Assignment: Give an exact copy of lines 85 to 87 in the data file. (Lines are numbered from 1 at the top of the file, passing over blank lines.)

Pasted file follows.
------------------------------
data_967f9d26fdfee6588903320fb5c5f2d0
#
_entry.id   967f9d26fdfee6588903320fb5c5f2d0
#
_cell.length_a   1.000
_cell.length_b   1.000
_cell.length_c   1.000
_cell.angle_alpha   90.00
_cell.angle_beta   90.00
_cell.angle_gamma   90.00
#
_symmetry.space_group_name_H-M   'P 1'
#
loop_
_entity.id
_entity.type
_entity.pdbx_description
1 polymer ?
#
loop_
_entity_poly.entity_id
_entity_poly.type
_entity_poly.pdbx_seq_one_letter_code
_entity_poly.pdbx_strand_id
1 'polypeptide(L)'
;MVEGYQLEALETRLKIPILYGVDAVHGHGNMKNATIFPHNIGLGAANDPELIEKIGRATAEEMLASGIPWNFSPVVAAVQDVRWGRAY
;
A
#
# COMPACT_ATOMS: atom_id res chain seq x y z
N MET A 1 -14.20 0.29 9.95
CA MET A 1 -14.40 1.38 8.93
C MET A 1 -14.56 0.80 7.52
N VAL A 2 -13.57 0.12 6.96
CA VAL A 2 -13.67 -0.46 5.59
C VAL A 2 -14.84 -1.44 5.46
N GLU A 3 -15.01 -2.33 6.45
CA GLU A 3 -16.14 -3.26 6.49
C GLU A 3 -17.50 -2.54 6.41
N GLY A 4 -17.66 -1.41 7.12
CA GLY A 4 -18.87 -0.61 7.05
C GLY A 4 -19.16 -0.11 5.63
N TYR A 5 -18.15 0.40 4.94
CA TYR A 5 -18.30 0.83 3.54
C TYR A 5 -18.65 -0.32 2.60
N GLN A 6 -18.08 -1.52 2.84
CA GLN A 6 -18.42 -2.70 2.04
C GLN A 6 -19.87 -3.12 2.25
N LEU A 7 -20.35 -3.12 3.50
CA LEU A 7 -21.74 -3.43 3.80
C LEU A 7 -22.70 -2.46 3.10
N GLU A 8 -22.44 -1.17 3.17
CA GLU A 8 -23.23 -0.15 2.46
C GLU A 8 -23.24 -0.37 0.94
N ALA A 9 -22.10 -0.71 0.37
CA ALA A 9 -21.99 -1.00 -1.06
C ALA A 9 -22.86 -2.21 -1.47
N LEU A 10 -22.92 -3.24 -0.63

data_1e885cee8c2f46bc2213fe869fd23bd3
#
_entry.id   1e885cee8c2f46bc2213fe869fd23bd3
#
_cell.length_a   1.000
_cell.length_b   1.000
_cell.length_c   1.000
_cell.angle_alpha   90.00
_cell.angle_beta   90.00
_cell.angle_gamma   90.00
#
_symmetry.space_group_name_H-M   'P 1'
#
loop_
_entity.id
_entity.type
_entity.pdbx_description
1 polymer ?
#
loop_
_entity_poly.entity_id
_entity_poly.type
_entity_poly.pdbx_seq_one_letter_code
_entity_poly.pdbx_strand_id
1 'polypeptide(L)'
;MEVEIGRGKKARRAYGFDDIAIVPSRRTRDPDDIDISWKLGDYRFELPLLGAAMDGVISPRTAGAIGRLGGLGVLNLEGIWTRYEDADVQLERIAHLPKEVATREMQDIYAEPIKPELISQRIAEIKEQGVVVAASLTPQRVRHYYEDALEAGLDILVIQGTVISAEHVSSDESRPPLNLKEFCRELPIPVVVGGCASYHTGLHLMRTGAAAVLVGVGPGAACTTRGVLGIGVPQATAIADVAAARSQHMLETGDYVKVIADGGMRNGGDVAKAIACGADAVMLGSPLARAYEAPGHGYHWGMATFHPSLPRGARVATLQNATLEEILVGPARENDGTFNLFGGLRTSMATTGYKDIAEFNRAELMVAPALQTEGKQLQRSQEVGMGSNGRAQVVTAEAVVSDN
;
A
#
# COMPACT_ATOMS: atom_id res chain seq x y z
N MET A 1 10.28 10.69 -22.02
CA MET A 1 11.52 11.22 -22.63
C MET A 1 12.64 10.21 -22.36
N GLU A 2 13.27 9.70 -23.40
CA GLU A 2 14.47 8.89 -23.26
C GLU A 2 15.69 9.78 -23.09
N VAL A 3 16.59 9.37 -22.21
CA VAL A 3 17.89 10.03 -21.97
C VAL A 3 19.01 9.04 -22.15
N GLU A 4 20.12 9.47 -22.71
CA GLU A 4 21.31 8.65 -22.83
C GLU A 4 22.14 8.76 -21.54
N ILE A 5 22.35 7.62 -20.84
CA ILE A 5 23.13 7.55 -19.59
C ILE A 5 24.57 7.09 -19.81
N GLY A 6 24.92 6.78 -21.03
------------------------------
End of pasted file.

;
A
#